HOW TO INSTALL A HOODSCOOP
Racing pioneer, inventor, and world-class horn dog Smokey Yunick (read his autobiography "Best Damn Garage in Town" if you don't believe the horn dog part) proved that every 10-degree reduction in inlet-air temperature has the potential of increasing engine output by 1 percent. While this may not seem like much, let's crunch the numbers and take a second look.
It all starts with realizing that even though the ambient air temperature--the air you breathe in the driver seat--may be a comfortable 80 degrees F, the engine-compartment air temperature beneath an unvented hood is well in excess of 180 degrees F thanks to the heat radiated by the engine, exhaust headers, manifolds, and cooling system. That's a 100-degree difference in the air temperature above and below the skin of the hood.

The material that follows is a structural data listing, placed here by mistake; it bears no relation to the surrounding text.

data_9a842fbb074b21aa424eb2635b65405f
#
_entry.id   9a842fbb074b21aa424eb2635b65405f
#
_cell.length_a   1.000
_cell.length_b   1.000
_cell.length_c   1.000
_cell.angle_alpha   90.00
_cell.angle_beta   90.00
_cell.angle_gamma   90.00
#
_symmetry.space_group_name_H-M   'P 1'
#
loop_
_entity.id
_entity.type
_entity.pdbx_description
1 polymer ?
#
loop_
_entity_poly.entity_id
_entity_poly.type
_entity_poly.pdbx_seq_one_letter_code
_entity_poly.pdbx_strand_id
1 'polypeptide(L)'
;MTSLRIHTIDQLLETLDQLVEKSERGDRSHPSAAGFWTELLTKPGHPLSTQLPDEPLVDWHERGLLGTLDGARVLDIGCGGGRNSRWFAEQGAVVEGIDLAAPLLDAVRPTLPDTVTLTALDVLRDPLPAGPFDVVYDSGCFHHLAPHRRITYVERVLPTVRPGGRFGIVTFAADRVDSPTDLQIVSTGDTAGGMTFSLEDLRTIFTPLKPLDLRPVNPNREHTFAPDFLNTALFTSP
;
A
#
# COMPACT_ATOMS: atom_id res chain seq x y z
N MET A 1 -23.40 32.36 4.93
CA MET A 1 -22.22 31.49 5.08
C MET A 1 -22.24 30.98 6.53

What if you broke through the hood and took advantage of that cooler outside ambient air temperature? By Smokey's account, you'd reduce inlet-air temperature by 100 degrees and see a 10 percent increase in horsepower. So, in theory if you're making 400 hp breathing underhood air, you'd get 440 with outside air thanks to its greater density. Is it free horsepower? Yes and no. Yes, in that we don't have to lay a finger on the engine to see gains. No in that there is always an aerodynamic penalty (increased drag) any time appendages sprout from the vehicle surface. Regardless, the scoop's aerodynamic drag is less than the power increase, so it's a worthwhile trade-off.
As with everything we do to our cars, there's a form and function balance that must be respected. There are few things tackier than seedy off-kilter hoodscoops and butchered sheetmetal that look like the work of a pre-Sharon Ozzy wielding a rotary axe. In this how-to, we'll explore some tricks to help you cut the hood and mount the scoop so it looks professional.